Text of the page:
All of you reading can now repeat after me... Well, duh...
But seriously. Set aside all the blamecasting that's gone on over the past five days and think about what Michelle Obama is saying here in her open letter to all parents:
As parents, an event like this hits home especially hard. It makes our hearts ache for those who lost loved ones. It makes us want to hug our own families a little tighter. And it makes us think about what an event like this says about the world we live in – and the world in which our children will grow up.
In the days and weeks ahead, as we struggle with these issues ourselves, many of us will find that our children are struggling with them as well. The questions my daughters have asked are the same ones that many of your children will have – and they don’t lend themselves to easy answers. But they will provide an opportunity for us as parents to teach some valuable lessons – about the character of our country, about the values we hold dear, and about finding hope at a time when it seems far away.
We can teach our children that here in America, we embrace each other, and support each other, in times of crisis. And we can help them do that in their own small way – whether it’s by sending a letter, or saying a prayer, or just keeping the victims and their families in their thoughts.
We can teach them the value of tolerance – the practice of assuming the best, rather than the worst, about those around us. We can teach them to give others the benefit of the doubt, particularly those with whom they disagree.
Call me crazy, but haven't we all had thoughts like this, no matter whether liberal or conservative? Wasn't your first instinct when you heard about that sweet little NINE-YEAR OLD girl to grab your kids and pull them tight to you? Your grandkids? Your siblings? Those whom you love?
It was mine. In fact, when I first heard about Christina Green I put that information away in a safe place and walled it up, because I had to write about the ongoing news and analysis, and so I pretended that she was just a name and not someone's daughter and not a little light in her home and not a child who was full of light and love and believed she lived a blessed life. An old soul in a young body could not -- COULD NOT -- be taken from us and so I simply walled it up and let her hide in a back corner. Because I wasn't ready to face the fact that it could just as easily have been my daughter. Or my husband. Or my neighbor.
Until the President said these words last night:
I want us to live up to her expectations. I want our democracy to be as good as she imagined it. All of us – we should do everything we can to make sure this country lives up to our children’s expectations.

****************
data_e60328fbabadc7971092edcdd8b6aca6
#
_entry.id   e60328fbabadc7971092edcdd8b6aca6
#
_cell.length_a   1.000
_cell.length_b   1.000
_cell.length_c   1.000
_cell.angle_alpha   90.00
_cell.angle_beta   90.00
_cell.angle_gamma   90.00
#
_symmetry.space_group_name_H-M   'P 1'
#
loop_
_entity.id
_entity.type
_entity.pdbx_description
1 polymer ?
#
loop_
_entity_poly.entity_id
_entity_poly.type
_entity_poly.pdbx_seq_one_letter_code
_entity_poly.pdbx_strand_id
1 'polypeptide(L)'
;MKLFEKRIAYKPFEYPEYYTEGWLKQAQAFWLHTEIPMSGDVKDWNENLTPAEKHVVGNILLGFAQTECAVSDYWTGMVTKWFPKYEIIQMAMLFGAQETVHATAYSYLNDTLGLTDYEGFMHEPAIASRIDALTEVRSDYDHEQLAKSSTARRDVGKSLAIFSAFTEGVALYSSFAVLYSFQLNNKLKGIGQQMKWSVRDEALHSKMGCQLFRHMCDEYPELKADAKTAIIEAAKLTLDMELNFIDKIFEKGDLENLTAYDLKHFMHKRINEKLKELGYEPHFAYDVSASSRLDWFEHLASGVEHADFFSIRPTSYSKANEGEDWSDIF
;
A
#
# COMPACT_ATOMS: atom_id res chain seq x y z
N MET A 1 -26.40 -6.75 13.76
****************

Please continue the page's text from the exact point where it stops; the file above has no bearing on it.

At those words, all the walls crumbled. At those words, and the ones that followed, I was crushed with grief not only for Christina Green but for my own hopes.
Because I truly believe what he said. I truly believe we live in a country where government is of, by and for the people. Because I truly -- down to the core of my soul -- believe that we are better than the sum of our parts, that we create something better, and that participation and yes, even criticism, is what makes us a nation governed of, by, and for the people. In this, I'm an idealist and I just don't want to surrender that.
So Michelle Obama's letter struck a chord with me. I thought it was a good call for all of us to teach our children well, to rise above the personal animus to a place where we could teach kids to disagree but still be tolerant, to "love everyone well", and to make the world a better place.
Call me Pollyanna. It's still what I believe. I won't give it up.
This is why it is so difficult to see the knee-jerk reaction of right-wing bloggers to a letter which has not even one iota of politics in it. So very difficult.
So far, the reaction from the right has been this:
Shouldn't we learn to be perceptive, analytical, and aware that some of the individuals among us are, in fact, mentally sick and need something other than tolerance and wishful thinking about how good they might be? So why is the First Lady telling us to teach kids the opposite?
I will note that for all of Althouse's paeans to 'perceptive, analytic' thinking, she doesn't mention trying to explain that those mentally ill people need something other than tolerance, like treatment. No, in Althouse's world we must teach our children to judge others and then walk away from them.
I don't live in that world.
Here's Pajamas Media Clarice Feldman, claiming that Mrs. Obama's letter is somehow politicizing the Tucson events by blaming them on the political climate of our times. I would appreciate it if someone could please point me to that section.
I don't live in her world either, where there's something conjured behind magic doors no one else sees.
And on and on it goes. Gateway Pundit is outraged at the idea of tolerance asking:
How did these far left loons ever get the keys to the White House?
Because tolerance is such a bad thing, why?
Where is it written in the conservative handbook that tolerance is evil, left-wing, and wrong? Where is it written in the conservative handbook that it's somehow wrong to teach your children to disagree agreeably, and to do it in the spirit of assuming the best of others? Where is it written in the conservative handbook that there is tacit permission for claiming to be a Christian while standing in judgement of others and depriving them of basic human kindness?
And if it isn't written in that handbook, then why are people like this allowed to constantly get away with their petty, chickenshit little slams on others that carry no substance but are laced with heavy and deep resentment about the black family in the White House?
Will this nation grow up? Or will we just grind over and over and over and over in this endless, idiotic loop of attacking for the sake of attacking?
What does THAT teach our children?